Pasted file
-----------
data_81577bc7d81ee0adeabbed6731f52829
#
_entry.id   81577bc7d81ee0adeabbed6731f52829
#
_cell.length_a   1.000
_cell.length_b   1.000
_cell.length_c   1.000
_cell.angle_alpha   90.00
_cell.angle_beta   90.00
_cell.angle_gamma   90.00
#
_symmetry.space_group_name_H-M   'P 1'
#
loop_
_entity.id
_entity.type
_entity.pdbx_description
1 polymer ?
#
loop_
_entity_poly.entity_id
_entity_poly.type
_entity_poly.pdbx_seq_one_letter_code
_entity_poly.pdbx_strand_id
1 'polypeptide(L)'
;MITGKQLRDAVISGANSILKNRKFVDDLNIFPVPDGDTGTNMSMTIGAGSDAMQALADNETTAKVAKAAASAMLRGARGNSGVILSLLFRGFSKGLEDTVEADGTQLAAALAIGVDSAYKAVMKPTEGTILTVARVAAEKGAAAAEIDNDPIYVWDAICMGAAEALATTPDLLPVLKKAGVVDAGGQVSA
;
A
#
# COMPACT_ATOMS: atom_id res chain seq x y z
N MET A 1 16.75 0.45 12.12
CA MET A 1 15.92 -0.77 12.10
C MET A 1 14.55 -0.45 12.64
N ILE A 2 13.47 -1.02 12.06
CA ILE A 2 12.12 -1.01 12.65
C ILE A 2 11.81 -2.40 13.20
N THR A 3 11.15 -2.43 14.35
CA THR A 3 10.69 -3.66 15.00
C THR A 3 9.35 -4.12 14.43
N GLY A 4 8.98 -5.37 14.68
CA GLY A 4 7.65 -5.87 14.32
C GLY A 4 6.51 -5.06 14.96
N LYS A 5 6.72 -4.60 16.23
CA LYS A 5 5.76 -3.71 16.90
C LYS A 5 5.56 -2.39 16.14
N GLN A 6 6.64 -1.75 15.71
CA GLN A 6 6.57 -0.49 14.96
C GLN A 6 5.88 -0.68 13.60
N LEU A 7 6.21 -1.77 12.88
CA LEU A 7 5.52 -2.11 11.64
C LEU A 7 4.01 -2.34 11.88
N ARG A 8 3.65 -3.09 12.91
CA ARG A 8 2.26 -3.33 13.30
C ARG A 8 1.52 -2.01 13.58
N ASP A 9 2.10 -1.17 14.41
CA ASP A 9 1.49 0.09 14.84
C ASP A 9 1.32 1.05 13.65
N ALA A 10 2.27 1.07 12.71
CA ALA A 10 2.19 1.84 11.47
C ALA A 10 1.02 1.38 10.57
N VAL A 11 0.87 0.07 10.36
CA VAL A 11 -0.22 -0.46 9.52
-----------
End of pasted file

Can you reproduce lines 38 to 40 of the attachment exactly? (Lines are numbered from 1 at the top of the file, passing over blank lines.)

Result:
CA THR A 3 10.69 -3.66 15.00
C THR A 3 9.35 -4.12 14.43
N GLY A 4 8.98 -5.37 14.68